Nontraditional family structures, such as blended families, are on the rise, and these families need estate planning just like everyone else does. However, estate planning advice is often written for more traditional families, even though these types of families are increasingly in the minority. People in Nevada whose families do not fit the traditional model may need to keep additional considerations in mind when creating an estate plan.
For example, people may unwittingly cut adopted children or stepchildren out of their estate plan. One or both members of an unmarried couple may not realize that they could be vulnerable on the death or disability of the partner. These are only a few of the issues that could arise. People should also consider how well their families communicate. They should think about whether they would benefit from discussing estate planning as a group, having small group meetings or even bringing in a family psychologist.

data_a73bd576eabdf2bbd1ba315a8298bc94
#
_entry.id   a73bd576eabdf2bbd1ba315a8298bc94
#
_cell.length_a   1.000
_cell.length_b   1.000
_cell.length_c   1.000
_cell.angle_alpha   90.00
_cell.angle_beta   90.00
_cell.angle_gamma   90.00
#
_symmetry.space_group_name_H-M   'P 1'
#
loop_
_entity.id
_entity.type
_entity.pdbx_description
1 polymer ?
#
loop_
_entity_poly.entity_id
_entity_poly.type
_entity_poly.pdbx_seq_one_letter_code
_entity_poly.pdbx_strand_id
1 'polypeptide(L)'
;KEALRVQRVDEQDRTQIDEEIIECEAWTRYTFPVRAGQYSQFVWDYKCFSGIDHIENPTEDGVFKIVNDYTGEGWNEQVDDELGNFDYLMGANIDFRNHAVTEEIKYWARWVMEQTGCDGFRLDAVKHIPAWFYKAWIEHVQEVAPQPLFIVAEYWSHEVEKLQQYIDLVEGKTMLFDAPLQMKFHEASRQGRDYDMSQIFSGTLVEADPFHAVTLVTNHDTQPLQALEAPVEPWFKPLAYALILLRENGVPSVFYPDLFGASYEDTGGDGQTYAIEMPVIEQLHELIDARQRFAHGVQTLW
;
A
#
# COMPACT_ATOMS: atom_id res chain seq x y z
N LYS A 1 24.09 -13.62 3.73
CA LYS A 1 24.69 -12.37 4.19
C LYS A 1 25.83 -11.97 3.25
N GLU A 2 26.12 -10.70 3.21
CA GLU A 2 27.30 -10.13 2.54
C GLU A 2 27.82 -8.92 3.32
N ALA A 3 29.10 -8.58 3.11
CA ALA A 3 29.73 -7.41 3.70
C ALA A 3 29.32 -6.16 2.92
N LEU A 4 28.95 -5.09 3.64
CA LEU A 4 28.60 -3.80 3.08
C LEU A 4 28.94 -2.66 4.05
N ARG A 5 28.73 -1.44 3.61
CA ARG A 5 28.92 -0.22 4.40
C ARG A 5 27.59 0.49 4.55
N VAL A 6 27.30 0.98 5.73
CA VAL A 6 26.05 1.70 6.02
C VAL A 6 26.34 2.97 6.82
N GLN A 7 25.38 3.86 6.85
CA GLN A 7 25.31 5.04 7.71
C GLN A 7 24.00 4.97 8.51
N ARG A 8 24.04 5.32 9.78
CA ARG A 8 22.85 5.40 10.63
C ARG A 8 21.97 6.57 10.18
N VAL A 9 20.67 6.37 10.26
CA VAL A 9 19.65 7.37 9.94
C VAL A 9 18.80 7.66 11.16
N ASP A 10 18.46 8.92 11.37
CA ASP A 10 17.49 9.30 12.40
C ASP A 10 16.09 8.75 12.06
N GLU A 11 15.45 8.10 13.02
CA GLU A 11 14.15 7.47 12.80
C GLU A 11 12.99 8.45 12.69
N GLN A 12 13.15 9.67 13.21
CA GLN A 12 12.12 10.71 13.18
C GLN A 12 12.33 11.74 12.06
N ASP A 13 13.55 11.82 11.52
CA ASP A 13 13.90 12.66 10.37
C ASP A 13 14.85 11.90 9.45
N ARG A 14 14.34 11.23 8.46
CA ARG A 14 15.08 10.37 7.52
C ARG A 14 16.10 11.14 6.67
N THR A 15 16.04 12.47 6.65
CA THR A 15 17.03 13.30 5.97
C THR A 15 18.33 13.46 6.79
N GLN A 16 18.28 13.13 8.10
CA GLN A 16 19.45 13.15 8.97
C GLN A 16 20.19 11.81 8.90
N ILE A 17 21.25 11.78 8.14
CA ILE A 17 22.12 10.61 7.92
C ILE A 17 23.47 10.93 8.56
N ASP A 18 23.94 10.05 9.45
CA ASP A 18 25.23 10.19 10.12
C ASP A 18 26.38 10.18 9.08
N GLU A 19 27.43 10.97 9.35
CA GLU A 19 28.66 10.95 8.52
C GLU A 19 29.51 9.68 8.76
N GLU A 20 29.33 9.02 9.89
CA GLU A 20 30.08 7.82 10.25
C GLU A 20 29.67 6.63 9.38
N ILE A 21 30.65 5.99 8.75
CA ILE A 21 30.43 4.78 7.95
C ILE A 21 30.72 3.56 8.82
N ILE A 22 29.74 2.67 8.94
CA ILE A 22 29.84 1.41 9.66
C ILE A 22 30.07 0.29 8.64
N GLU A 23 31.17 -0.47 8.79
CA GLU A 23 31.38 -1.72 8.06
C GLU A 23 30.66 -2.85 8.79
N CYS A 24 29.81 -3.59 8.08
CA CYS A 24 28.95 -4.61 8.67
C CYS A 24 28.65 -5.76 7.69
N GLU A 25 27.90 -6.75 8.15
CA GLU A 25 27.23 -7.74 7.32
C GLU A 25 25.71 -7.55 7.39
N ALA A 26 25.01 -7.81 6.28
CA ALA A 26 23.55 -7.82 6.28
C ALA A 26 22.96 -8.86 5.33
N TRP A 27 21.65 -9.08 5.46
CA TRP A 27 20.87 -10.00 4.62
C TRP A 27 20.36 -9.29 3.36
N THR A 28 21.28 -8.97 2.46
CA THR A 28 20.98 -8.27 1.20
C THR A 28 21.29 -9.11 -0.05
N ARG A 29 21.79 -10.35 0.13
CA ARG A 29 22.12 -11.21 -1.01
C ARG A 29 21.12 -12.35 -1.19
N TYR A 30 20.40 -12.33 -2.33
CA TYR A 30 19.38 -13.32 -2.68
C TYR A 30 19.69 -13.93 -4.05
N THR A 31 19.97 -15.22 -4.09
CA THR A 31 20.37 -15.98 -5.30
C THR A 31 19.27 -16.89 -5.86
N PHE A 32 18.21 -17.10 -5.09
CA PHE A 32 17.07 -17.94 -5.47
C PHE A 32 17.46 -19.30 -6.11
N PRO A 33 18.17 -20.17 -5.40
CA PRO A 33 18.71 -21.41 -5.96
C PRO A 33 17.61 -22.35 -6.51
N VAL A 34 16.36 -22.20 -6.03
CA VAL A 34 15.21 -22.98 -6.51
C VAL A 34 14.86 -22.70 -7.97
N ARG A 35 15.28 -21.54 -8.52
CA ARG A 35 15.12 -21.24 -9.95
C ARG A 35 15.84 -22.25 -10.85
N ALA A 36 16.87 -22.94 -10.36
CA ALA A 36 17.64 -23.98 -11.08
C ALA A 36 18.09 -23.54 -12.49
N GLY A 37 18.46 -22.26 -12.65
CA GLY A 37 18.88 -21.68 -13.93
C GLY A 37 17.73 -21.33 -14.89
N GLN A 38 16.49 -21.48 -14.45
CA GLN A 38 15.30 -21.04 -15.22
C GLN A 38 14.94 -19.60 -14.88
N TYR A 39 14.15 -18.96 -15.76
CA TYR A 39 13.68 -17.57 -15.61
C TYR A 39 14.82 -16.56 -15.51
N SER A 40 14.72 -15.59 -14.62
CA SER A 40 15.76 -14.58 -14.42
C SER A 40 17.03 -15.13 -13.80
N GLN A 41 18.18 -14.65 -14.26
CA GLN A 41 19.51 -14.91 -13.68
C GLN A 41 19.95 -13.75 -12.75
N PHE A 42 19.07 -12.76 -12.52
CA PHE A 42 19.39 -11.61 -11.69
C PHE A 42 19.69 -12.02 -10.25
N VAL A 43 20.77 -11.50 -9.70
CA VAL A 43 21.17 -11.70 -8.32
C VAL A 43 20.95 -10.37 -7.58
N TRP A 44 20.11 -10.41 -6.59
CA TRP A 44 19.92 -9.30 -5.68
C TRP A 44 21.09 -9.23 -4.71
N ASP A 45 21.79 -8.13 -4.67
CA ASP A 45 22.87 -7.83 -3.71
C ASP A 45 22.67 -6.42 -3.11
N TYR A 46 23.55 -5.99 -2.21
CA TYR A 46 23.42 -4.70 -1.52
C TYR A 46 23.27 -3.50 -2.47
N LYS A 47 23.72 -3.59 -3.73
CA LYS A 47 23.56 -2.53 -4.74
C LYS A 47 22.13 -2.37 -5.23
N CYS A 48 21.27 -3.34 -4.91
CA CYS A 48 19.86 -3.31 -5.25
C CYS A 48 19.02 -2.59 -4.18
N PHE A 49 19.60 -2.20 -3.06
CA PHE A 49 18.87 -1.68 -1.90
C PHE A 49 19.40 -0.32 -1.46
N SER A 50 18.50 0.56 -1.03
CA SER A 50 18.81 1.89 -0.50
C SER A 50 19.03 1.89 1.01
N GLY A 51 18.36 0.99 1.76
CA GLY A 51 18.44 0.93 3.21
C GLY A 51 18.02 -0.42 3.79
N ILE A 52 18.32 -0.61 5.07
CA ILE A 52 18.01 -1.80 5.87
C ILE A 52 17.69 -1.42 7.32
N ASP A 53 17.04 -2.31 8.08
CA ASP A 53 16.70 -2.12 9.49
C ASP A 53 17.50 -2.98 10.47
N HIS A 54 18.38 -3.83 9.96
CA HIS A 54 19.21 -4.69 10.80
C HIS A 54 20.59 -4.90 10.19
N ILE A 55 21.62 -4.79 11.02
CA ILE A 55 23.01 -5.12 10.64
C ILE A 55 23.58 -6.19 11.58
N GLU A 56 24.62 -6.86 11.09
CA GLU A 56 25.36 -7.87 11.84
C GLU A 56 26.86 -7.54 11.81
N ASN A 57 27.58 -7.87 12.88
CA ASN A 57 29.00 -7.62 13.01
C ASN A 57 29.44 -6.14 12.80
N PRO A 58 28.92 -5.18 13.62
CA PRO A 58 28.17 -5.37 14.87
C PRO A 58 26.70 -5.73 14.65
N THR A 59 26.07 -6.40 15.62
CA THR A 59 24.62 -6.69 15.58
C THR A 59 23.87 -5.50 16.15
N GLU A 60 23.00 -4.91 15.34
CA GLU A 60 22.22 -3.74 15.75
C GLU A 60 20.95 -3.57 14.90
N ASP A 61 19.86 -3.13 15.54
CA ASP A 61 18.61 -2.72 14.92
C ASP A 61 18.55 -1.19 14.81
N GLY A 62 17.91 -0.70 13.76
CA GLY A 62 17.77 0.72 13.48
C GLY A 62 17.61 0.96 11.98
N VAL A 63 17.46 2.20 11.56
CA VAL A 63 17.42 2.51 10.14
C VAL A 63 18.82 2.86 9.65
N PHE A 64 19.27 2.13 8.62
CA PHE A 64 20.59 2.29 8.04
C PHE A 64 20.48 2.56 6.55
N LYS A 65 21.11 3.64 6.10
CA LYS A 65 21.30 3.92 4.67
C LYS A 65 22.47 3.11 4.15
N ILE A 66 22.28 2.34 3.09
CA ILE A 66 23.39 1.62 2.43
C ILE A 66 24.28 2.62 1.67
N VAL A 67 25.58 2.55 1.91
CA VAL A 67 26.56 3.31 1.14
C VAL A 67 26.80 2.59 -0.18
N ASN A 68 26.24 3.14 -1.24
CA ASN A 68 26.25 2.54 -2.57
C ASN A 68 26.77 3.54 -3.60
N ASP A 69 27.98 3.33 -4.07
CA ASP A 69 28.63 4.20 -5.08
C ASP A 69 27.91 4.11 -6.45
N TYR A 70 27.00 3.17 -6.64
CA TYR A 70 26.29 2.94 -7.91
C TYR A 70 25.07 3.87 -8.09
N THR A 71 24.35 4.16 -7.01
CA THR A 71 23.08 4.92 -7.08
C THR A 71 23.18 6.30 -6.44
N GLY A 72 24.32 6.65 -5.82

A trust may be useful in complex family situations. In some cases, giving an institutional trustee the power to make distributions instead of specifying how distributions will be made in the trust itself is the right solution. Some people may want to appoint a trust protector who can remove the trustee if necessary. The power might be given to one person to add additional beneficiaries.
These types of provisions can help ensure that legal remedies are available if elements of the estate plan could be legally interpreted as different from a person’s intentions. An attorney may be able to help a person decide what approaches are best based on their situation. Some people may only want to discuss trust planning with one or two family members. These considerations are important not just for determining who will get assets but also in creating powers of attorney and other estate planning documents.